A GIRL who had major surgery at just two days old has reached the peak of fundraising success by conquering Britain’s three highest summits with her adventurous little brother.
Lily-Mae Perry, now aged 11, was born with a hole in her diaphragm, which caused her heart and lungs to be squashed when she tried to breathe.
She was given just a 20 per cent chance of surviving her major operation but made an impressive recovery and joined her family in pursuing a passion for fell-walking.
Lily and her adventure-mad brother Tom (7) have now completed the national Three Peaks Challenge together, raising more than £2,000 for the hospital that saved Lily-Mae’s life.
Tom said: “My sister underwent an operation at just a couple of days old and was 72 hours long.
“With just a 20 per cent chance of survival, Lily-Mae recovered.
“Now we get to go to school together, swim, play and have an amazing, happy life.”
Lily-Mae said the challenge had been exhausting — but left her proud she could do it with her younger brother.
“It felt really good to raise such a big amount of money for the hospital and I am pleased that we did it — it was a great achievement,” she said.
“I am so proud of my brother for doing all three peaks — and I think he even did better than me in the end.”
The siblings, along with dad Craig Perry (44), of Hellaby and his best friend Andrew McCann, climbed up all three of the UK’s National Peaks – Ben Nevis in Scotland, Mount Snowdon in Wales and Scafell Pike in England – last month after having previously postponed the challenge due to Covid.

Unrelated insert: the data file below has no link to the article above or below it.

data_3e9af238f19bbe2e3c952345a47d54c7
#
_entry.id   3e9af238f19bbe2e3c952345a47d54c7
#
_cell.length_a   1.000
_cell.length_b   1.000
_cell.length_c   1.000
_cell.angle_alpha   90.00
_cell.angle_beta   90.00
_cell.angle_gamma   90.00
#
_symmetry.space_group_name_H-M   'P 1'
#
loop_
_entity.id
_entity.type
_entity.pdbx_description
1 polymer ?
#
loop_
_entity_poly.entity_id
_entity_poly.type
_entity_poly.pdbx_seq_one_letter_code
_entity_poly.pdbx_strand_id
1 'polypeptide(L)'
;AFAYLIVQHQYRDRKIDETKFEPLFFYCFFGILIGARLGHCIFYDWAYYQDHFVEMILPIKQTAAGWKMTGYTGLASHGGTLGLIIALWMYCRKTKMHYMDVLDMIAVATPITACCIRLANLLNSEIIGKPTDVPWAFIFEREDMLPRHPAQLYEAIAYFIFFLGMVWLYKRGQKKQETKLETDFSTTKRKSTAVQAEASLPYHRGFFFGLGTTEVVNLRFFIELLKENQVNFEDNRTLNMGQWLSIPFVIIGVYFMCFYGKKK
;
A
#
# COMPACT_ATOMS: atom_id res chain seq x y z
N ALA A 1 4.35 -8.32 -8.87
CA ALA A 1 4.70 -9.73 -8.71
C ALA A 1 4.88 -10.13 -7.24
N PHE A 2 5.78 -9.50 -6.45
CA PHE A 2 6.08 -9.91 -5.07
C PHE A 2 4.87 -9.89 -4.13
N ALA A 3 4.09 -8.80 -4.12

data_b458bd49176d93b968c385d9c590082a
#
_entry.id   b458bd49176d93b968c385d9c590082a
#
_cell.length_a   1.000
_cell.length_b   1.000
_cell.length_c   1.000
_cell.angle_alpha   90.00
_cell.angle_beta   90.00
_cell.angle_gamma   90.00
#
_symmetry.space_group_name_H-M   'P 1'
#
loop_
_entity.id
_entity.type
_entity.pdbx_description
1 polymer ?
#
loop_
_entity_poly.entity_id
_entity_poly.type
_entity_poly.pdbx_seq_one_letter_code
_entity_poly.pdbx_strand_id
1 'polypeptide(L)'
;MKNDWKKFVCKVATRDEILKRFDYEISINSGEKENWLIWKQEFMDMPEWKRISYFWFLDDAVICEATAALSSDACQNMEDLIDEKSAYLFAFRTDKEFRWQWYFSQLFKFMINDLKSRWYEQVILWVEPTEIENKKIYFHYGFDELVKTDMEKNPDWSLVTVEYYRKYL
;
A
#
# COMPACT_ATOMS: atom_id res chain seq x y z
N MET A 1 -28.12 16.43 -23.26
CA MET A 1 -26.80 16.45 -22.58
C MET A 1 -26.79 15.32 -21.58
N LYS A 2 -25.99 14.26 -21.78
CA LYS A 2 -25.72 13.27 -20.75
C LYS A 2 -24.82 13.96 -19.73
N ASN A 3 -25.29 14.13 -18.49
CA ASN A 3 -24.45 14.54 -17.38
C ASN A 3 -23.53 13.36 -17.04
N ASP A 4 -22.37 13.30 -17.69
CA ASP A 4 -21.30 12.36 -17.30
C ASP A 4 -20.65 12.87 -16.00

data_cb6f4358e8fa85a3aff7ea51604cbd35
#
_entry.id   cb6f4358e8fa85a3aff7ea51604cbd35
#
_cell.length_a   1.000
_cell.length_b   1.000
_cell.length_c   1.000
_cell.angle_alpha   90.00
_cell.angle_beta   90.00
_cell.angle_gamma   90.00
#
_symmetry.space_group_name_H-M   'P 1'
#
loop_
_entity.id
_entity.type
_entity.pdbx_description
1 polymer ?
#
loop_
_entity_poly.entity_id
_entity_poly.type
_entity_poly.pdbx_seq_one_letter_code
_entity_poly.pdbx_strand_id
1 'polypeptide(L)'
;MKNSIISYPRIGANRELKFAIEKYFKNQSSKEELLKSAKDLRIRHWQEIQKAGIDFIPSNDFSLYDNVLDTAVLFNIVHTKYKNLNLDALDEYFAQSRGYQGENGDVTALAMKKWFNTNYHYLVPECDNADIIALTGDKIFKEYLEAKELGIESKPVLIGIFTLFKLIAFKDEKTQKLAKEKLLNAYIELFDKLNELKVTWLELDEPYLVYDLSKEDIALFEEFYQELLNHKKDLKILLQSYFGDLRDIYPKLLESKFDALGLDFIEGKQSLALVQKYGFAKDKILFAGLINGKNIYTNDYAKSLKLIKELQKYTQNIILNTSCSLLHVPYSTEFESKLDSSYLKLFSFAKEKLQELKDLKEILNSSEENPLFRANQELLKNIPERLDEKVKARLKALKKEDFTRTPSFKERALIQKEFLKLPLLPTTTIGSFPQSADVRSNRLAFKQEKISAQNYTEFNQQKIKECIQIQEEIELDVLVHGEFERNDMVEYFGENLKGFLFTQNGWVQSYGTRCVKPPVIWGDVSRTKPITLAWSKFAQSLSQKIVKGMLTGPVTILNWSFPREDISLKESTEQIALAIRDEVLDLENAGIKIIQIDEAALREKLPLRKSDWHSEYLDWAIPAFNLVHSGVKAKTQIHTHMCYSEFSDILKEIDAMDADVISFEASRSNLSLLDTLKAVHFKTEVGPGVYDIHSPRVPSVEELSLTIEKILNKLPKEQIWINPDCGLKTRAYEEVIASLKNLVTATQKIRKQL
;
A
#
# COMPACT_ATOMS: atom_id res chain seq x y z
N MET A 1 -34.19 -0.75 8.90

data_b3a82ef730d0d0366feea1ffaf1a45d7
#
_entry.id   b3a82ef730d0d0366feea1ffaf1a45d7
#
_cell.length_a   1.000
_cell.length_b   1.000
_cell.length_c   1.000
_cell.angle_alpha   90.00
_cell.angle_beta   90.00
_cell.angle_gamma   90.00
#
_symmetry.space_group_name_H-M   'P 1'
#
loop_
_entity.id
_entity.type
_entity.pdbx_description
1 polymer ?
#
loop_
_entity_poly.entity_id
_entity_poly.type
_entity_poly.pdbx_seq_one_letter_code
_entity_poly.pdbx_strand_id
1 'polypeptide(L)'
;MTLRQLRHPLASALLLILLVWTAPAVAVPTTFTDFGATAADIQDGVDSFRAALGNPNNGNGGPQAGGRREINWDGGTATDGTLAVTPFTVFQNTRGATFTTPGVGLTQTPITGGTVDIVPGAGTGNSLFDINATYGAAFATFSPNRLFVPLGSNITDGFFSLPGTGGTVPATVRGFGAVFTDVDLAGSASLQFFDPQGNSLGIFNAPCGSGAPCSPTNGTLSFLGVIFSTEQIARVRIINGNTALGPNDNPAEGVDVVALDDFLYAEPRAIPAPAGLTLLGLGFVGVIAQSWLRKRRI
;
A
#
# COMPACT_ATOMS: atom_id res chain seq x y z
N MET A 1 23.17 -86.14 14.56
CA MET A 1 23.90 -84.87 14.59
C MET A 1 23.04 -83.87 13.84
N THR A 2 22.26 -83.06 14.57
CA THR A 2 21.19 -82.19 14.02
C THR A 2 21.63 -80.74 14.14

The four hiked 23 miles in just three days and left a personalised flag at the top of each peak.
They raised £2,310 for Sheffield Children’s Hospital, where Lily-Mae was treated as a baby.
Mum Hayley Perry (41), said her daughter was now fit and well, with doctors still astonished by how quickly she recovered.
Proud dad Craig added: “My kids are just remarkable.
“They climbed the tallest peaks in Scotland, England and Wales, camped out, carried their own gear and completed ascents and descents of 10,000 feet — all in just three days.
“We talk about children’s mental well-being and resilience, well these two have it oozing out of every pore. I am so proud of what they have achieved.”
Tom added: “We wanted to raise money and awareness for the people who provided mummy and daddy with mountains of support when their world was turned upside down – and whose skills and dedication gave me a sibling who I admire and love to annoy.
“My sister climbing all three peaks wouldn’t have been possible without the skill and dedication of the doctors, nurses and surgeons at Sheffield Children’s Hospital.
“Lily had an amazing team of doctors and nurses who cared for her 24/7. They managed to fix something which was badly broken and saved her life.”
The Perry family said they wanted to thank everyone for all of their donations and support.